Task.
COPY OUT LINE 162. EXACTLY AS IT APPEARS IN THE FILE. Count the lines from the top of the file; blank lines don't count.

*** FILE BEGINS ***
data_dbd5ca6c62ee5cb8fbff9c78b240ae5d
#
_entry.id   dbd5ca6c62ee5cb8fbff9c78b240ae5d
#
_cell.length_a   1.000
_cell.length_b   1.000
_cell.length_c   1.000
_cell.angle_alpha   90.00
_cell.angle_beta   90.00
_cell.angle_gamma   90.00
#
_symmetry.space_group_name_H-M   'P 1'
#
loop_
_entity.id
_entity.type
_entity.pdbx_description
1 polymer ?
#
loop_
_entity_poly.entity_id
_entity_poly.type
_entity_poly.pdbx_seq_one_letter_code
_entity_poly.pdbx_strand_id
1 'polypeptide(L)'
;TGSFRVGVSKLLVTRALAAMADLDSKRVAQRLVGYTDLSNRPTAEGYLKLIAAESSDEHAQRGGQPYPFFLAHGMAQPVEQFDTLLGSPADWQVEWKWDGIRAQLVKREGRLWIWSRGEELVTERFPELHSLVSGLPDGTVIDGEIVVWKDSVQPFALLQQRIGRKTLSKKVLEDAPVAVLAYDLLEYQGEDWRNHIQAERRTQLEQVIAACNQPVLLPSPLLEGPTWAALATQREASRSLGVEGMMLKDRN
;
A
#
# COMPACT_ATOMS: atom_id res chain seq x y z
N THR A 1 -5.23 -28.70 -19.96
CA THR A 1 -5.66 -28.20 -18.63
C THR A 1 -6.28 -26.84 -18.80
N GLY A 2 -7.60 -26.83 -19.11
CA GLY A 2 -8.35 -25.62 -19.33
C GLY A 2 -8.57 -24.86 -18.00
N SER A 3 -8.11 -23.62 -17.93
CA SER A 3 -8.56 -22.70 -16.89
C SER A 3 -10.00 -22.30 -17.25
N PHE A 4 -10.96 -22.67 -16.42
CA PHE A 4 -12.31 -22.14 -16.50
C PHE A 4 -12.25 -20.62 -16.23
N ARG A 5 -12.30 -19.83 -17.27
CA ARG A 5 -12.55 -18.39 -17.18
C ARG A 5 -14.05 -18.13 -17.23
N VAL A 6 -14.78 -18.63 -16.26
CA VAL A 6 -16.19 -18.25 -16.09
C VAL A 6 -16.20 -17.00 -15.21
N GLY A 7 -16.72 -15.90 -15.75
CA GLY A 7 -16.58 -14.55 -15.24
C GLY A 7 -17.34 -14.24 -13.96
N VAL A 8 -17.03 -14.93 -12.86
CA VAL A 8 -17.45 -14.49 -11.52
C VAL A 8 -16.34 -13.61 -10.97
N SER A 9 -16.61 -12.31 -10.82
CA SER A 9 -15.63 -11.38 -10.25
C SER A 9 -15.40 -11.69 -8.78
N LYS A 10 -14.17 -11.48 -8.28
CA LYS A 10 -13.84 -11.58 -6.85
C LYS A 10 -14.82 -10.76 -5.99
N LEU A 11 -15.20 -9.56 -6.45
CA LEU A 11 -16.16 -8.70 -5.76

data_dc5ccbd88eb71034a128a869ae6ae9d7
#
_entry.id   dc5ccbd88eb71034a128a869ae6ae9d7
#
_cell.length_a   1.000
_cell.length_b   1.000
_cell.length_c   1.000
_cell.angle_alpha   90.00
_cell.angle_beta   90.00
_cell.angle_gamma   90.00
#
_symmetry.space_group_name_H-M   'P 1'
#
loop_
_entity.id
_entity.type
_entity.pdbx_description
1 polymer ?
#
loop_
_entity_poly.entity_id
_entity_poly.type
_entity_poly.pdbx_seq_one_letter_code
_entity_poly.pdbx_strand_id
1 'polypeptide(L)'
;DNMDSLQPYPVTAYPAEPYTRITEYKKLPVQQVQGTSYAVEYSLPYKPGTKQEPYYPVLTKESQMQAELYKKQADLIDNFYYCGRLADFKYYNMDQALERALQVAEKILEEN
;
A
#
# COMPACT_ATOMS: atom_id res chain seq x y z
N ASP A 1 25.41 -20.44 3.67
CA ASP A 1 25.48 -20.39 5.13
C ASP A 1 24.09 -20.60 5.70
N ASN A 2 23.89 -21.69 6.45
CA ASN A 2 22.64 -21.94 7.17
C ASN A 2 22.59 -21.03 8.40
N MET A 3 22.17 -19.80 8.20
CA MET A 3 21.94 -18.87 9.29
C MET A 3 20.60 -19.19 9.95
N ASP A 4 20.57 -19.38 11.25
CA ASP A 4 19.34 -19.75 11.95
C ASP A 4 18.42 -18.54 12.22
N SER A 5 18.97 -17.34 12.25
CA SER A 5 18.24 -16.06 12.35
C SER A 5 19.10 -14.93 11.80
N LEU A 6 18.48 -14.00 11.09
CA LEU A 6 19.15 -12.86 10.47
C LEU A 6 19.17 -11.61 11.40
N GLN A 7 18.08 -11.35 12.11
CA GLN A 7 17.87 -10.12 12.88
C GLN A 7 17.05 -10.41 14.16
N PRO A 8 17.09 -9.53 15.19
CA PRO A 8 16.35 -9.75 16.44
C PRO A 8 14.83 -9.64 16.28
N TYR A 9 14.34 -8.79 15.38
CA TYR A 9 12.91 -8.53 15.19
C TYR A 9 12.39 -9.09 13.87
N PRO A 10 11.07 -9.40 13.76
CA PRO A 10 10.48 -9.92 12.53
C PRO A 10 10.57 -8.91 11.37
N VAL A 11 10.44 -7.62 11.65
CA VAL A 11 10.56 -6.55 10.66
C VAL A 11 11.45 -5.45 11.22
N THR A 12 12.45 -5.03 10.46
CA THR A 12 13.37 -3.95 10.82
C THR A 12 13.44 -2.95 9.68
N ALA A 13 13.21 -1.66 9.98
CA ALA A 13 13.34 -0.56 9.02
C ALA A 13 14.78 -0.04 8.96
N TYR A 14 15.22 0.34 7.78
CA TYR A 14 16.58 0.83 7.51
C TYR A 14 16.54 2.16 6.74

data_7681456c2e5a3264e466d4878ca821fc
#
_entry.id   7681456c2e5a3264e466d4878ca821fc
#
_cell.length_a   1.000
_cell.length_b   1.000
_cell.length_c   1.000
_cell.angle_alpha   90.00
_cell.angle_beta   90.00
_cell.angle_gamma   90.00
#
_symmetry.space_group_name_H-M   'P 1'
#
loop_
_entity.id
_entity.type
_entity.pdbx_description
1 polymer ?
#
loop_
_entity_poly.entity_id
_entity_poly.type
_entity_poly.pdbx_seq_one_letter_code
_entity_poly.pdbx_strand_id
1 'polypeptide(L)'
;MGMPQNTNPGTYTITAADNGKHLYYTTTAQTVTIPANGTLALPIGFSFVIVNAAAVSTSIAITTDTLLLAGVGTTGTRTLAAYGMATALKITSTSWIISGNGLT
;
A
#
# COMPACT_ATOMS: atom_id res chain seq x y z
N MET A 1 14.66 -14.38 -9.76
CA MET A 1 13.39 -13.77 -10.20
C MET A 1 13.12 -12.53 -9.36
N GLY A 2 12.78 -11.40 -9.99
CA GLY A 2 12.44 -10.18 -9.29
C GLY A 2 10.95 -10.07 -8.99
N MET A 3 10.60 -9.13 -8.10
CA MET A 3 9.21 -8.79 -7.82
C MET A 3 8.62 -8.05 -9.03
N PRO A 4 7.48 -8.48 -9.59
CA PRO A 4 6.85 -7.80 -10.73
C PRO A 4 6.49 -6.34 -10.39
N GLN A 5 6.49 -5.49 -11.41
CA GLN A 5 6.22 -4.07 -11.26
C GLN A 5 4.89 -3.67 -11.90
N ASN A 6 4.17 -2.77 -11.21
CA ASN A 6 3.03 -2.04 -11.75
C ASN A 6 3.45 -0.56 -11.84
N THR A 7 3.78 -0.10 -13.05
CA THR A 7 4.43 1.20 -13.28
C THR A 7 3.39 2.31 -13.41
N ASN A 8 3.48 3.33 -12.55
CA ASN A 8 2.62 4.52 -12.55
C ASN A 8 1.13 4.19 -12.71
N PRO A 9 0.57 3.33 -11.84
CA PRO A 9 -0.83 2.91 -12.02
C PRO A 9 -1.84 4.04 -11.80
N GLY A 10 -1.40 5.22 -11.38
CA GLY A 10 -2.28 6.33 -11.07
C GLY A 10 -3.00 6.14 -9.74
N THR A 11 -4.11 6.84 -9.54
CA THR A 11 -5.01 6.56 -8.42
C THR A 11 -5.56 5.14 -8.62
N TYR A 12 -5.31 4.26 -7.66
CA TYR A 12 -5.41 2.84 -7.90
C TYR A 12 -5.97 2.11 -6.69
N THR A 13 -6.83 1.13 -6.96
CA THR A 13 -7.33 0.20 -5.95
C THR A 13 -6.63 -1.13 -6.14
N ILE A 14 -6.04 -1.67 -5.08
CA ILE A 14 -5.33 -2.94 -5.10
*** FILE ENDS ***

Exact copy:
A